There are two reasons why VietNam was able to defeat such giants as the Chinese, the French, and later the Americans, and those qualities are still very much alive in the VietNamese people today: blinding persistence and cunning.
The Pham Gnu Lao section of SaiGon is a bustling traveler’s ghetto where virtually anything you can imagine will be brought to your terrace table at the Allez Boo, whether you want it or not. Young girls pop open their wooden suitcases to reveal counterfeit Zippos posing as relics from the American War; old men flame crisp-dried squid from their grocery-carts-cum-kitchens; while bootlegged travel books, still wet from the copy machine, are thrust in your face every five minutes. The shoeshine boys are trying to convince you that your flip-flops need shinning, and all the while, prostitutes parade up and down the street “oohing” and “ahhing” like they’re auditioning for Full Metal Jacket all over again.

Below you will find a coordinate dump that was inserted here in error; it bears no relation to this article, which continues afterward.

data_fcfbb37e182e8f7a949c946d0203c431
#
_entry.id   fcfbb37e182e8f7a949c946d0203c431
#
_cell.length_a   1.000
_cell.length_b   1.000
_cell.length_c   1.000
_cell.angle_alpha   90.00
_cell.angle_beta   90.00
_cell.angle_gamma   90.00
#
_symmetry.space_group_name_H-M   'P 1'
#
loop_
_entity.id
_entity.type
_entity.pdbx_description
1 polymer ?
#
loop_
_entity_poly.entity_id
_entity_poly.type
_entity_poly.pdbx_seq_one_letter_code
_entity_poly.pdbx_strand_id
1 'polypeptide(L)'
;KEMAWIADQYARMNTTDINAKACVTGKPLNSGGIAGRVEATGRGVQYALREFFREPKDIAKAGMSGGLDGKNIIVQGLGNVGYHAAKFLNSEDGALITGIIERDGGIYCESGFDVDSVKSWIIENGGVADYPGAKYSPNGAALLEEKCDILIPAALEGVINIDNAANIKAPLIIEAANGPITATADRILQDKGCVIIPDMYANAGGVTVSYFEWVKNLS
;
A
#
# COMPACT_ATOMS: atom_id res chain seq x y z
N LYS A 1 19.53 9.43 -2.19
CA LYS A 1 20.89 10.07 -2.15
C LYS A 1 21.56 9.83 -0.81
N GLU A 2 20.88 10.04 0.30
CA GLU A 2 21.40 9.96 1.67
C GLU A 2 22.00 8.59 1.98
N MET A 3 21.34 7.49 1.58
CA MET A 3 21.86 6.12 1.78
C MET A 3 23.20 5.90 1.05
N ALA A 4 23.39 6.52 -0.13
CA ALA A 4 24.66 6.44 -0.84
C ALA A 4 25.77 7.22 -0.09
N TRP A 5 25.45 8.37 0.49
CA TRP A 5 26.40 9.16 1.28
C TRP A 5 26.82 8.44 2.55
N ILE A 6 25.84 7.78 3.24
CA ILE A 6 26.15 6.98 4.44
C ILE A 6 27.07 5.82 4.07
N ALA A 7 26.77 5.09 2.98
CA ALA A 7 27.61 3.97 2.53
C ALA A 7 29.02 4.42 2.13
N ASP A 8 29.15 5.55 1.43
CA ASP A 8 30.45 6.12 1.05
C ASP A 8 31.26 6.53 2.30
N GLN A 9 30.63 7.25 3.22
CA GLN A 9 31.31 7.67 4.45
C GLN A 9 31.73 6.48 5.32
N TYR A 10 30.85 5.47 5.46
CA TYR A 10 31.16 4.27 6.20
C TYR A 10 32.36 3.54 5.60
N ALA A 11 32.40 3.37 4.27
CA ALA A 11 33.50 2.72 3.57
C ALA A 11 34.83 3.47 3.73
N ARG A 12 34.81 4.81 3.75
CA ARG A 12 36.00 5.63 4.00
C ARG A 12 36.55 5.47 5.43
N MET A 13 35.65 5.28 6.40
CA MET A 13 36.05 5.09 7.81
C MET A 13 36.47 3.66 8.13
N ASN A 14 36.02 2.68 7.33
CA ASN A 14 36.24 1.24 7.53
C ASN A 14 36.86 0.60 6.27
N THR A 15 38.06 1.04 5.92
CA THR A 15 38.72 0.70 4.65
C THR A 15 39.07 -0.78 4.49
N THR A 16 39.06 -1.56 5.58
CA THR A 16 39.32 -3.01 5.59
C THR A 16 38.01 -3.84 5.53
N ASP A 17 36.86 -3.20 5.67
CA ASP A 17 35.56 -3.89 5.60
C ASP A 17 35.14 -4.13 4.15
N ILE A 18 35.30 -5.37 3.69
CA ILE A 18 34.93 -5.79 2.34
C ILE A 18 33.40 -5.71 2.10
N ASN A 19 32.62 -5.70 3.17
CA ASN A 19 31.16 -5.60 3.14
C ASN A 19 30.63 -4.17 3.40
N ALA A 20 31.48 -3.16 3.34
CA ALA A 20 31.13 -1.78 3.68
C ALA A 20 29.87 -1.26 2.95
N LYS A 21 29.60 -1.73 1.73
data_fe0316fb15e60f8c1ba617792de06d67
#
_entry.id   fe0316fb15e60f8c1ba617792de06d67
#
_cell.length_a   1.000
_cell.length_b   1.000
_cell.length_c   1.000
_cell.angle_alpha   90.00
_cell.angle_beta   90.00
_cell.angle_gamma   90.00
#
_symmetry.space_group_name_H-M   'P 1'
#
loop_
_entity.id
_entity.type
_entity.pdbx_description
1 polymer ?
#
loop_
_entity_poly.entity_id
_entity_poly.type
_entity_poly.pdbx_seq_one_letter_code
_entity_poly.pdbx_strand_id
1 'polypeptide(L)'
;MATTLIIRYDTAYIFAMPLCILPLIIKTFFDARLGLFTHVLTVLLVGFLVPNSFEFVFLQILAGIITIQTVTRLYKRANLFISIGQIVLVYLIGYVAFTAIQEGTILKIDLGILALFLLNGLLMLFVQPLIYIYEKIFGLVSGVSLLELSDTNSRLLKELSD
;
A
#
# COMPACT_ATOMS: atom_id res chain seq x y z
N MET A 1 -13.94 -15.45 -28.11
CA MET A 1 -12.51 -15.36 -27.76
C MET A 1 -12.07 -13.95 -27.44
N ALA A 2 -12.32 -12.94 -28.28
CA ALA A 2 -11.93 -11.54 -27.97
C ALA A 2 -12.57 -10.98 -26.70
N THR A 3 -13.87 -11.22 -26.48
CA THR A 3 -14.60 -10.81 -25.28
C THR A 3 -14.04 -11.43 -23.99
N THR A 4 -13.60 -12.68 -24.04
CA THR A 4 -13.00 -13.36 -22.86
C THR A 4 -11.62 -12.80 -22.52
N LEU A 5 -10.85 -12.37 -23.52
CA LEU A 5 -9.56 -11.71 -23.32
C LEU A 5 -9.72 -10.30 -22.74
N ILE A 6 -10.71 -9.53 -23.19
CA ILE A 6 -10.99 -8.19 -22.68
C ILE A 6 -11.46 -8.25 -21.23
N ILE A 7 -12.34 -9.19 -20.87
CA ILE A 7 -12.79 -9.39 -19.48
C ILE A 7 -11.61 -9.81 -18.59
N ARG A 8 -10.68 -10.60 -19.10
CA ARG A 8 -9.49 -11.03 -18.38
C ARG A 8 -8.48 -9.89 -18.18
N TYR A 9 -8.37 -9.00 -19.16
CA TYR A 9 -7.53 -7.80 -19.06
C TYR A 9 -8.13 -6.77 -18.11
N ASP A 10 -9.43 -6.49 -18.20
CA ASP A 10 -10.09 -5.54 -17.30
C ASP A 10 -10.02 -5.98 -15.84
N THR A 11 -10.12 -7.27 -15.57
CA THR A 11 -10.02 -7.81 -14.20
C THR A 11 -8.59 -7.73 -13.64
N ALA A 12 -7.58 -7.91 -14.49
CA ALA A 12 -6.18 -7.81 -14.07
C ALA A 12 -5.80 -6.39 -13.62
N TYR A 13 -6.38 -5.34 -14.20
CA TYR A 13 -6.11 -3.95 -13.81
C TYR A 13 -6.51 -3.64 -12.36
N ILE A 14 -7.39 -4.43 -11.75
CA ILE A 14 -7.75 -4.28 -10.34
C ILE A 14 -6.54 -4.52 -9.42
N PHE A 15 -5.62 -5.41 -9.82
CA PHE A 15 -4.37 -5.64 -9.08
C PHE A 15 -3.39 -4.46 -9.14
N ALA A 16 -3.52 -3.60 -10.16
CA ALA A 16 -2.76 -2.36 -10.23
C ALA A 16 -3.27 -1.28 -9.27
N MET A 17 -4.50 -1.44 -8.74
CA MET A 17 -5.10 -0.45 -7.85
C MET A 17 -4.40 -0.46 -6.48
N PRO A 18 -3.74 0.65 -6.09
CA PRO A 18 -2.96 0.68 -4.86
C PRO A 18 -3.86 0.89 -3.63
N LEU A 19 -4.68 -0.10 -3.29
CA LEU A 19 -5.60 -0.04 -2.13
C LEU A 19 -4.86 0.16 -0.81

There are hawkers throughout all of VietNam and they are impossible to avoid, and on rare occasions something comes along that you want. Or at least you think you want.
A young boy approached us with a basket selling souvenir chopsticks and little bird whistles made of clay. The Swedish girl at the end of my table asked what the black chopsticks were inlaid with, and the child answered: “Pearls!”
I looked at her, raised an eyebrow, and called after the boy. “And what kind of wood are they made of?”
He said they were ebony, and I raised my other brow at the girl and warned her, “Well, I wouldn’t eat with them if I were you.”
“Eh,” she said. “They’re pretty.” And she bought a few pairs.